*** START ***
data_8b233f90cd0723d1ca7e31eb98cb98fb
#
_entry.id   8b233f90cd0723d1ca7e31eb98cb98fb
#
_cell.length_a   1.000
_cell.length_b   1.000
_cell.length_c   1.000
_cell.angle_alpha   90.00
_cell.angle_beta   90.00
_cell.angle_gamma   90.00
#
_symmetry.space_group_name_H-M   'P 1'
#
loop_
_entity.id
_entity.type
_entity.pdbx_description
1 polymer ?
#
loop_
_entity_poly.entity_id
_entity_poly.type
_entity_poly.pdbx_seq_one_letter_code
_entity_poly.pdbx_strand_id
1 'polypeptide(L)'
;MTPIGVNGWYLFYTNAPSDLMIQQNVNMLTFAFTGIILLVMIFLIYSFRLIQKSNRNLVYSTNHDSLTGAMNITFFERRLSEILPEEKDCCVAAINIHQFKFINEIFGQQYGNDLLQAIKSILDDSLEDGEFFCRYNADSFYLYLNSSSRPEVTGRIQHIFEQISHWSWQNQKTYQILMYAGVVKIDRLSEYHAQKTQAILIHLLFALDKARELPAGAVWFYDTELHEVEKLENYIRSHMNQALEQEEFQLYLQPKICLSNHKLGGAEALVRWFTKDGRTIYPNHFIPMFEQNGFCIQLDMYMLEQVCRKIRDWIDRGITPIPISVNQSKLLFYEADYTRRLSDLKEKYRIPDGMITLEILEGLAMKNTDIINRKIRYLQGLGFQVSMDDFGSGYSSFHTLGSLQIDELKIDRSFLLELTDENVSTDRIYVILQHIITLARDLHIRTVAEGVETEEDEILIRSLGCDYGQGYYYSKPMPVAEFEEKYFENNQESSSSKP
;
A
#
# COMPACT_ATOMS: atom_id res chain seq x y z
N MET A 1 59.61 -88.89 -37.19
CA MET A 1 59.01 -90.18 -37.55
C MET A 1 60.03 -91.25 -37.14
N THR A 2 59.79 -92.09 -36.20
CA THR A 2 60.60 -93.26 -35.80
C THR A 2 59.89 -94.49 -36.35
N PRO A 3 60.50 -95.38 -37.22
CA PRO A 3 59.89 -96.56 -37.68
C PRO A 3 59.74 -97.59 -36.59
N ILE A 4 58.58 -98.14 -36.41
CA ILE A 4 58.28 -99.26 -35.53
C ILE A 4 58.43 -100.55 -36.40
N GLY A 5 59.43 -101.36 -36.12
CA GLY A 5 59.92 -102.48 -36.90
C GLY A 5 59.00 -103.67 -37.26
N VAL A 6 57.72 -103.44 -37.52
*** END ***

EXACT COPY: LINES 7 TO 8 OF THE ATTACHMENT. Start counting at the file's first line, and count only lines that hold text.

_cell.length_c   1.000
_cell.angle_alpha   90.00